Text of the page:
not be disputed that no enquiry, as contemplated under the Act, had taken place
before such a change was made in the records. The record again shows in 1973-74
and 1974-75 the name of the Appellant but as a "Swantha", i.e. a
cultivator. Apart from these the Appellant gave oral evidence of his own
tenancy firstly under one Sri Narayanappa, who was the owner before Muniyamma,
then under Muniyamma and thereafter under Munivenkate Gowda. Munivenkate Gowda
also gave evidence.
confirmed that the Appellant was a tenant under him and had been paying him
rent by giving a share in the crop. The Appellant and Munivenkate Gowda proved
certain rent receipts for the period 1972 to 1975. Munivenkate Gowda accepted
the fact that he had received the rent and that he had issued those rent
receipts. Thus the Revenue Records showed that the Appellant as a tenant from
1965 to 1970. Thereafter, the Revenue Records showed during the years 1972 to
1974 the name of the Appellant as a self cultivator. Admitted that entry would
be wrong because during this period Munivenkate Gowda was the owner of the
land. The entries show the presence of the Appellant on the land as a tenant upto
evidence of Munivenkate Gowda establishes that the Appellant was a tenant till
above evidence, oral and documentary both the Land Tribunal as well as the
Appellate Authority had, on the material before them, held that the Appellant
was a tenant of the land on the appointed day i.e. 1st March, 1974.
High Court, however, upset the concurrent findings of fact, in its revisional
jurisdiction, only on the basis that the Sale Agreements of 1971 i.e. from Muniyamma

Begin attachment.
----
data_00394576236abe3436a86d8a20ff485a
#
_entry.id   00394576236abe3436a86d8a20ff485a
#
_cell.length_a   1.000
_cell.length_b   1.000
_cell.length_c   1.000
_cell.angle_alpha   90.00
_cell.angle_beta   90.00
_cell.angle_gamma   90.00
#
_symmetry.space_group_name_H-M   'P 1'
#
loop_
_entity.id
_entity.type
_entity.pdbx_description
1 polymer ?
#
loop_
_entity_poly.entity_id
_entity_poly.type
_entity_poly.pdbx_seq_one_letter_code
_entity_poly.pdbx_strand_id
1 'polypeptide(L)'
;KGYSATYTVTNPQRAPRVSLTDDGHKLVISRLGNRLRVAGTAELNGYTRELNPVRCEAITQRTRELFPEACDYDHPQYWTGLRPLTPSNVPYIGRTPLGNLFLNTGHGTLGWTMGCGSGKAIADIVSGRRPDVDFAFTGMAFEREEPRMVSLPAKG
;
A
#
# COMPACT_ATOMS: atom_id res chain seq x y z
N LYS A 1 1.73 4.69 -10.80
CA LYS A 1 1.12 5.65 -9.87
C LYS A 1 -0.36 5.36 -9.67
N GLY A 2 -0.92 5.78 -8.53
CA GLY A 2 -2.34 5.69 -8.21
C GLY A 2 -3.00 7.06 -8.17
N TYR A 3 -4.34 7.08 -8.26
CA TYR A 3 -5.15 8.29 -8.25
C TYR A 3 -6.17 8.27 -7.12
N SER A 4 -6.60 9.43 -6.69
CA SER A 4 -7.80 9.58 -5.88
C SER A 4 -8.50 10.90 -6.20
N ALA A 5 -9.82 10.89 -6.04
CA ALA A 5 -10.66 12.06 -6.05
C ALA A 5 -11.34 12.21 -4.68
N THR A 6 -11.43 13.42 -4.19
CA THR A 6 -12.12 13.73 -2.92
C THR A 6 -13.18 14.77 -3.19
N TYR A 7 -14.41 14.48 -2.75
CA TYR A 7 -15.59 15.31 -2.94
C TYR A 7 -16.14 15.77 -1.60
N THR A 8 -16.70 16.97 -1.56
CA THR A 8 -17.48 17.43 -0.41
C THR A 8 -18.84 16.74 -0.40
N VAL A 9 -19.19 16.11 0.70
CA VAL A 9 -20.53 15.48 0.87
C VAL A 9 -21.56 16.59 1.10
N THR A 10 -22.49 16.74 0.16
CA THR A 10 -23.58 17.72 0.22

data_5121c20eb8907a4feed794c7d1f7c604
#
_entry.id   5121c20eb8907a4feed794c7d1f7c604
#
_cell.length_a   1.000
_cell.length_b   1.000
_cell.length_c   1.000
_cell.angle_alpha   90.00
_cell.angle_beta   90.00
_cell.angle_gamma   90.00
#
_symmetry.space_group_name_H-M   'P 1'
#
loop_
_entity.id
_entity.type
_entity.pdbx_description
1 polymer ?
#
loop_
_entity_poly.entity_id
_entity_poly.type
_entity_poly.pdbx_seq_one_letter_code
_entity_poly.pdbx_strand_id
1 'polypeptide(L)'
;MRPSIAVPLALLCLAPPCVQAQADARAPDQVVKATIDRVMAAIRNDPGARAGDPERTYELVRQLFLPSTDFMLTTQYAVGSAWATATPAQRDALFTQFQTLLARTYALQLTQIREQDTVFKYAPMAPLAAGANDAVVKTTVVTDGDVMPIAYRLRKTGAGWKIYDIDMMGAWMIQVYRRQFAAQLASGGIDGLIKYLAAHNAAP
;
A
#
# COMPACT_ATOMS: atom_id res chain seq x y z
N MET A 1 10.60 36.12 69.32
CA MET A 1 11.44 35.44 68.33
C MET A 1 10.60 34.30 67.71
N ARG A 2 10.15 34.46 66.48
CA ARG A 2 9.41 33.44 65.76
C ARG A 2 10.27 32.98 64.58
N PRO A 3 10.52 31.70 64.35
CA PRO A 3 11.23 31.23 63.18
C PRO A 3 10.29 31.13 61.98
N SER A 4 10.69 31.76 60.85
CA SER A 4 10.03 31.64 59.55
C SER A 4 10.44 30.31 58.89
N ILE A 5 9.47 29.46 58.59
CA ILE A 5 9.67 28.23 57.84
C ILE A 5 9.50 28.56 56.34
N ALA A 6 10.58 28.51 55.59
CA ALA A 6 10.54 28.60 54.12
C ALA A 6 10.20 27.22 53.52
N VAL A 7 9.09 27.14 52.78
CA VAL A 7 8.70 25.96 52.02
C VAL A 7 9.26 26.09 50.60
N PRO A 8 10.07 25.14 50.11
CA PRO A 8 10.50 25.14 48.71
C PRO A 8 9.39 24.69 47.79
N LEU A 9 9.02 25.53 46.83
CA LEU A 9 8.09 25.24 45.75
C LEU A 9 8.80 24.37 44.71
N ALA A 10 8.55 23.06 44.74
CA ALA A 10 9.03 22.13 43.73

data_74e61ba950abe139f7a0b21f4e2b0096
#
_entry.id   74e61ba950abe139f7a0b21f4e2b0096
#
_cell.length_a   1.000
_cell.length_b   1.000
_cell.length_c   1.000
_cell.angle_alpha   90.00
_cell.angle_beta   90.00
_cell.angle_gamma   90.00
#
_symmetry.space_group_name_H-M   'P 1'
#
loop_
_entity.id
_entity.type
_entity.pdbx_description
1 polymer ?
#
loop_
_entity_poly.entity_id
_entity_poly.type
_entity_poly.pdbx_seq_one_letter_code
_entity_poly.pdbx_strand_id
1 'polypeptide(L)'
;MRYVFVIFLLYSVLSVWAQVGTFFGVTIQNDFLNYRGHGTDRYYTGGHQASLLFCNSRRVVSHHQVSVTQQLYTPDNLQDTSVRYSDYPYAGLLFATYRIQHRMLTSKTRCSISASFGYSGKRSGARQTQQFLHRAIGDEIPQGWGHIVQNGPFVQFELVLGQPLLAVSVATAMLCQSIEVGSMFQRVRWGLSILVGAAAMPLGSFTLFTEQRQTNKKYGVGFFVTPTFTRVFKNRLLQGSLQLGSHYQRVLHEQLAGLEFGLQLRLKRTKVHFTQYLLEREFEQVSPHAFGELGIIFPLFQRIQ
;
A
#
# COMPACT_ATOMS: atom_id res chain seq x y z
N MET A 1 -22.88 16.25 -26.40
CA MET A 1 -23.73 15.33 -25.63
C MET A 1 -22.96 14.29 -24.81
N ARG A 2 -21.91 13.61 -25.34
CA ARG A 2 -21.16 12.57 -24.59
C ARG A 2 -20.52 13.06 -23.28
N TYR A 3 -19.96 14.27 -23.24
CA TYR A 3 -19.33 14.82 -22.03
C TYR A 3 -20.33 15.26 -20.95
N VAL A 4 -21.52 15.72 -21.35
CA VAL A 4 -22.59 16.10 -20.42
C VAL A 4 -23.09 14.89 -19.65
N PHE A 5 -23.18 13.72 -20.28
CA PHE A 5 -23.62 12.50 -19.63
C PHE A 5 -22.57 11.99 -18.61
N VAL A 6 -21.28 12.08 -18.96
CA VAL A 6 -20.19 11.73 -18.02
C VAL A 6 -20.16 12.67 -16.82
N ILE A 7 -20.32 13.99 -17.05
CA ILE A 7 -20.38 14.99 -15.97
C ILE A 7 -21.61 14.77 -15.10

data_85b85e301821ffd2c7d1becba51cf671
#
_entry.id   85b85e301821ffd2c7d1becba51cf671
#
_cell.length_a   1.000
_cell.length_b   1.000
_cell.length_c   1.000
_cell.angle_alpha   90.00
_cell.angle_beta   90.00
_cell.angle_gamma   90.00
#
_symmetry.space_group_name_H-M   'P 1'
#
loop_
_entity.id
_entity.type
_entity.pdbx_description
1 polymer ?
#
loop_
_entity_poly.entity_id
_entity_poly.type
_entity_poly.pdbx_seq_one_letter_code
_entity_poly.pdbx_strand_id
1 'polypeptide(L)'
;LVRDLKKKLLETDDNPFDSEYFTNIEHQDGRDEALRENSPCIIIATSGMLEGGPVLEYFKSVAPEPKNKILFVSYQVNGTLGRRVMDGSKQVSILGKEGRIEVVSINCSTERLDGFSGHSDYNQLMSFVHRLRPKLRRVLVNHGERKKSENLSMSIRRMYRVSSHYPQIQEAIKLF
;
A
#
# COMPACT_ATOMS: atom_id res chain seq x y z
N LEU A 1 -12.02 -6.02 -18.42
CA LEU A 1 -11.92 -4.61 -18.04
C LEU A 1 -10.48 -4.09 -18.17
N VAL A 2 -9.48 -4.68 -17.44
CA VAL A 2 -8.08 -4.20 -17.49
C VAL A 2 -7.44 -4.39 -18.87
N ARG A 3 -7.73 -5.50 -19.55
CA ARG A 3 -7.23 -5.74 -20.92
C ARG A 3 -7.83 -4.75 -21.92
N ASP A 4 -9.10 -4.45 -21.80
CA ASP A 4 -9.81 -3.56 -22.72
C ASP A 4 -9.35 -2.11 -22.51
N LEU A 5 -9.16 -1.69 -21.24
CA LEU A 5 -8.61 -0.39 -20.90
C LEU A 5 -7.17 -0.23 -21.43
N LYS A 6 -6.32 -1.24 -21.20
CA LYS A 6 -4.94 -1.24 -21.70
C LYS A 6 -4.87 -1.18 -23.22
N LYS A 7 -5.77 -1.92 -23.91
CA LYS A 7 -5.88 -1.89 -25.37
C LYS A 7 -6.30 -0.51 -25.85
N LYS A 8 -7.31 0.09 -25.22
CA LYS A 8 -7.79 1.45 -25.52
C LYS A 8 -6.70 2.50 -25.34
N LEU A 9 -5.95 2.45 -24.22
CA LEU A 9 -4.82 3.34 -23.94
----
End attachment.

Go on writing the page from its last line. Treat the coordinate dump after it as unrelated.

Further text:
to Munivenkate Gowda and in the Sale Agreement of 1976 i.e. from Munivenkate
Gowda to Respondents 1 and 2, it was mentioned that vacant possession had been
given to the purchasers and that the Appellant had attested both the
Agreements. The High Court also relied, without further proof, on the statement
in both the Sale Agreements that Appellant was the
grandson of Muniyamma. Only on the basis of the averments in the Sale Deeds the
High Court disbelieved the Revenue Records, even though they raised a
presumption that what was stated thereon was correct. The High Court
disbelieved the oral testimony and the Revenue Records only on basis of statements
in the sale Agreements.
view the reasoning of the High Court cannot be sustained at all. Sale
Agreements between private parties may contain any averments. Those averments
have no presumptive value. The facts stated therein have to be proved.
Respondents 1 and 2 had tendered no further or other evidence of the relevant
period. They tendered no evidence which rebutted the presumption which arose
from the Revenue Records. The testimony of the Appellant and Munivenkate Gowda
was believed by the Trial Court which had the advantage of seeing the demeanor
of the witnesses.
testimony was supported by Revenue Records and rent receipts. The first Appellant Court had also accepted that evidence.
Without any justification, the High Court chose to disbelieve that evidence.
From the statements in the two Agreements the High Court presumed that
Appellant could not be a tenant as he was grandson of Muniyamma. This was
entirely erroneous. Even if Appellant was a grandson, he could still be a
tenant as he is not a member of the family of Muniyamma within the meaning of
the term in Section 2(12). Also cultivation by Appellant would not amount to Muniyamma
having cultivated personally within the definition under Section 2(11). The two
Agreements do not mention that there is no tenant on the land.
view, the impugned Judgment cannot be sustained and is accordingly set aside.
The Orders of the Land Tribunal and the first Appellate Court are restored. The
Appeal stands disposed of accordingly. There will be no Order as to costs.